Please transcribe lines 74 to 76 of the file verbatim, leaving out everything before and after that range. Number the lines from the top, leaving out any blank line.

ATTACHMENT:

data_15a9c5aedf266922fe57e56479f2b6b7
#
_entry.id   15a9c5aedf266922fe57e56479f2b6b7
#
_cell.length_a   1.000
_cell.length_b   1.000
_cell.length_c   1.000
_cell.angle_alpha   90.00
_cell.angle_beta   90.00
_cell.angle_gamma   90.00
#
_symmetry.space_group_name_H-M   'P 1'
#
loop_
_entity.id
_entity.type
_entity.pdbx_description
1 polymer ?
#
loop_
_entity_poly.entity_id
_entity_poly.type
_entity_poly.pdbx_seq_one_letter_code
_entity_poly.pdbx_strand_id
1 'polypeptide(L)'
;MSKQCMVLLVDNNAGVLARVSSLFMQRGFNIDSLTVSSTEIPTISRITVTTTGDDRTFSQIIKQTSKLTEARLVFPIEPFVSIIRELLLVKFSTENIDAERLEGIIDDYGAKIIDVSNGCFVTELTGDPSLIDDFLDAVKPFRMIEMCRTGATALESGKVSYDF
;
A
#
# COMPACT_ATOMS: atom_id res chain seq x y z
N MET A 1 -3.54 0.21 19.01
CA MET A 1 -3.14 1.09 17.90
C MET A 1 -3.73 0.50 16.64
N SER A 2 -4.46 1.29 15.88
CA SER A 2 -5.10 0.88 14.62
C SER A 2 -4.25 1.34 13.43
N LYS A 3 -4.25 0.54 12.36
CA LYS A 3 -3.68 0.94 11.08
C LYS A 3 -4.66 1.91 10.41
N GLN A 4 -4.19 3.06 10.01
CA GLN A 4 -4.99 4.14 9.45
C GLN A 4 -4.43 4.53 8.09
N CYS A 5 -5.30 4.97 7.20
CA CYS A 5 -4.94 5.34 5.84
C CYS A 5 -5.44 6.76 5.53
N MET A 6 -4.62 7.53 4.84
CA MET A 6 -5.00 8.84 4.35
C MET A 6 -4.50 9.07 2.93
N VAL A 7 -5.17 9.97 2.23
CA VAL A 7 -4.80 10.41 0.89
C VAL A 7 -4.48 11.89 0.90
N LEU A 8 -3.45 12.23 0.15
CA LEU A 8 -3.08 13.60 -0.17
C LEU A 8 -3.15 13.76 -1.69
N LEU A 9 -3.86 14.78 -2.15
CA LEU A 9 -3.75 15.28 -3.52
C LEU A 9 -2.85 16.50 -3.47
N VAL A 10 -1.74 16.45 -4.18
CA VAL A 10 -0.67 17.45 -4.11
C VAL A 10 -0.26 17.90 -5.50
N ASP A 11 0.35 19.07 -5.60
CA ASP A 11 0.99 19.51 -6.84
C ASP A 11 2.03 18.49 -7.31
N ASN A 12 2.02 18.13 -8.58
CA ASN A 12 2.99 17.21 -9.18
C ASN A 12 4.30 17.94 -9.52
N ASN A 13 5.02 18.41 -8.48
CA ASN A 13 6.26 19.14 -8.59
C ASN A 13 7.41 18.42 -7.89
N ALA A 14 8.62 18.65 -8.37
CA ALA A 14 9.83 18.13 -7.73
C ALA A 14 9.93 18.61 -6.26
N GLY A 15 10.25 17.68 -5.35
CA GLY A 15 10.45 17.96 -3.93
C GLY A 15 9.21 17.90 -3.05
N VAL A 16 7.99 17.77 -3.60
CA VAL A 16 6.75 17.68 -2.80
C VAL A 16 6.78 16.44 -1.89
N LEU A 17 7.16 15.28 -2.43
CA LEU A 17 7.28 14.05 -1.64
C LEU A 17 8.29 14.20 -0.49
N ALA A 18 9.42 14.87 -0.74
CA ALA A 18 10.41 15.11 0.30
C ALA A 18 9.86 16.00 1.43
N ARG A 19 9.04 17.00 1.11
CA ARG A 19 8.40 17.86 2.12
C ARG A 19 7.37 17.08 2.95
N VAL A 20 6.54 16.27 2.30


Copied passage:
CA GLY A 15 10.45 17.96 -3.93
C GLY A 15 9.21 17.90 -3.05
N VAL A 16 7.99 17.77 -3.60